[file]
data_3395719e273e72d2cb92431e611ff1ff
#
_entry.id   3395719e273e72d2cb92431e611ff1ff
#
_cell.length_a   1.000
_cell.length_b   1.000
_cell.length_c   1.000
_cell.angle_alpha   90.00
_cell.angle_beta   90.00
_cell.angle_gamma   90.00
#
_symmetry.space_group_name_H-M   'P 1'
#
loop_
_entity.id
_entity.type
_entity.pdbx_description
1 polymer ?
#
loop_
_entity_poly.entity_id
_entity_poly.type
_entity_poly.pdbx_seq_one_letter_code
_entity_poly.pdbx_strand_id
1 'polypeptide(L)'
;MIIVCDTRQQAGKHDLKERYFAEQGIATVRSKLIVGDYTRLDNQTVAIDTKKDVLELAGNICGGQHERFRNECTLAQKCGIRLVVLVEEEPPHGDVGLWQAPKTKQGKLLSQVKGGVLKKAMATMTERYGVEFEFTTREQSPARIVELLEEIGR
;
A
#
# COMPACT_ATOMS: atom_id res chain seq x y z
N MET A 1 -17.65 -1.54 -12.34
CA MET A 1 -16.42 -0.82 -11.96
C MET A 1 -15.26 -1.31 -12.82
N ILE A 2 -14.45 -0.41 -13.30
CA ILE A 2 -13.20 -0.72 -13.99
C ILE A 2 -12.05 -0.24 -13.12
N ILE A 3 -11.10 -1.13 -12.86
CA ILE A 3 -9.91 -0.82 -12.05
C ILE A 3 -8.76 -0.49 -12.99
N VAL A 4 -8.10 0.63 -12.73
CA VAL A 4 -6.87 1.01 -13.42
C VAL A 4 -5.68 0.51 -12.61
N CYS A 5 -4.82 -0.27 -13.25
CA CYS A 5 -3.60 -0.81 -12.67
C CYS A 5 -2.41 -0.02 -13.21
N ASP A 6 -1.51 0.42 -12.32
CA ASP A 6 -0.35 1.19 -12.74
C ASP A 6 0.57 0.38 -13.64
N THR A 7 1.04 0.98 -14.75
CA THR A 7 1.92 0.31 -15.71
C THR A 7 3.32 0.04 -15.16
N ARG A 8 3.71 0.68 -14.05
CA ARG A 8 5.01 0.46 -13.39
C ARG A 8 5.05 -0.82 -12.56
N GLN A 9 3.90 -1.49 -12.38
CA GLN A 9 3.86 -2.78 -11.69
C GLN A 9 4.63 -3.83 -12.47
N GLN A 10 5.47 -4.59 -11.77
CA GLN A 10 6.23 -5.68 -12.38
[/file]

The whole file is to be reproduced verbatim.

data_3395719e273e72d2cb92431e611ff1ff
#
_entry.id   3395719e273e72d2cb92431e611ff1ff
#
_cell.length_a   1.000
_cell.length_b   1.000
_cell.length_c   1.000
_cell.angle_alpha   90.00
_cell.angle_beta   90.00
_cell.angle_gamma   90.00
#
_symmetry.space_group_name_H-M   'P 1'
#
loop_
_entity.id
_entity.type
_entity.pdbx_description
1 polymer ?
#
loop_
_entity_poly.entity_id
_entity_poly.type
_entity_poly.pdbx_seq_one_letter_code
_entity_poly.pdbx_strand_id
1 'polypeptide(L)'
;MIIVCDTRQQAGKHDLKERYFAEQGIATVRSKLIVGDYTRLDNQTVAIDTKKDVLELAGNICGGQHERFRNECTLAQKCGIRLVVLVEEEPPHGDVGLWQAPKTKQGKLLSQVKGGVLKKAMATMTERYGVEFEFTTREQSPARIVELLEEIGR
;
A
#
# COMPACT_ATOMS: atom_id res chain seq x y z
N MET A 1 -17.65 -1.54 -12.34
CA MET A 1 -16.42 -0.82 -11.96
C MET A 1 -15.26 -1.31 -12.82
N ILE A 2 -14.45 -0.41 -13.30
CA ILE A 2 -13.20 -0.72 -13.99
C ILE A 2 -12.05 -0.24 -13.12
N ILE A 3 -11.10 -1.13 -12.86
CA ILE A 3 -9.91 -0.82 -12.05
C ILE A 3 -8.76 -0.49 -12.99
N VAL A 4 -8.10 0.63 -12.73
CA VAL A 4 -6.87 1.01 -13.42
C VAL A 4 -5.68 0.51 -12.61
N CYS A 5 -4.82 -0.27 -13.25
CA CYS A 5 -3.60 -0.81 -12.67
C CYS A 5 -2.41 -0.02 -13.21
N ASP A 6 -1.51 0.42 -12.32
CA ASP A 6 -0.35 1.19 -12.74
C ASP A 6 0.57 0.38 -13.64
N THR A 7 1.04 0.98 -14.75
CA THR A 7 1.92 0.31 -15.71
C THR A 7 3.32 0.04 -15.16
N ARG A 8 3.71 0.68 -14.05
CA ARG A 8 5.01 0.46 -13.39
C ARG A 8 5.05 -0.82 -12.56
N GLN A 9 3.90 -1.49 -12.38
CA GLN A 9 3.86 -2.78 -11.69
C GLN A 9 4.63 -3.83 -12.47
N GLN A 10 5.47 -4.59 -11.77
CA GLN A 10 6.23 -5.68 -12.38